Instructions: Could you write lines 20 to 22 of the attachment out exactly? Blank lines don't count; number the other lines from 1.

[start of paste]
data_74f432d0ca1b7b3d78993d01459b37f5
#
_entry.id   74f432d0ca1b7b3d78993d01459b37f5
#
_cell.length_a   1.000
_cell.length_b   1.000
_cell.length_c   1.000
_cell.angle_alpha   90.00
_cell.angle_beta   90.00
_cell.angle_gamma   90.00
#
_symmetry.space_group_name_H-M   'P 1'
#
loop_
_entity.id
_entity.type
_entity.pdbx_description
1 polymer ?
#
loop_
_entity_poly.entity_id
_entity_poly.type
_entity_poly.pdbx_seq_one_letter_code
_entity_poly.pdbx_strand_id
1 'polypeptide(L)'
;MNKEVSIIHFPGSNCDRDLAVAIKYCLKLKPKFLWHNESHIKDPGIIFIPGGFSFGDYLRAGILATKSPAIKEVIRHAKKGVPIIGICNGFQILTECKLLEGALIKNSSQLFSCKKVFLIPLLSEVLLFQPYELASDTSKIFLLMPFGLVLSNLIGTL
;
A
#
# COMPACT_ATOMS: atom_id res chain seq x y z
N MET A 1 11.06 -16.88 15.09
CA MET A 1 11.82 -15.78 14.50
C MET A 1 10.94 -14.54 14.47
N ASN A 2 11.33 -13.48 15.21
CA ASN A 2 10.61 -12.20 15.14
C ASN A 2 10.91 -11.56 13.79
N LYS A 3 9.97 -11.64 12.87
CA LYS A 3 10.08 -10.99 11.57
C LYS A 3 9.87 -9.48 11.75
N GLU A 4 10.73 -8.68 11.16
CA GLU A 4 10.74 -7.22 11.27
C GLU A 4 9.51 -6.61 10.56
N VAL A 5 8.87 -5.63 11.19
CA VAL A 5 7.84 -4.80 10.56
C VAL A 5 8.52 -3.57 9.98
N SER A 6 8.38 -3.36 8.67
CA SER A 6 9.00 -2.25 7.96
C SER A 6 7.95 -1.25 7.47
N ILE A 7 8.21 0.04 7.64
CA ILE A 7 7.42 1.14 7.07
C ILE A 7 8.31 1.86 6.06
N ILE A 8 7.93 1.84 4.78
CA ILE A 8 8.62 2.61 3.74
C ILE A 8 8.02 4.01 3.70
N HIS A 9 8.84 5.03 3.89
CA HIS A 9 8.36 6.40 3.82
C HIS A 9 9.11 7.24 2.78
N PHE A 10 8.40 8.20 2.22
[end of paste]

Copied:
loop_
_entity_poly.entity_id
_entity_poly.type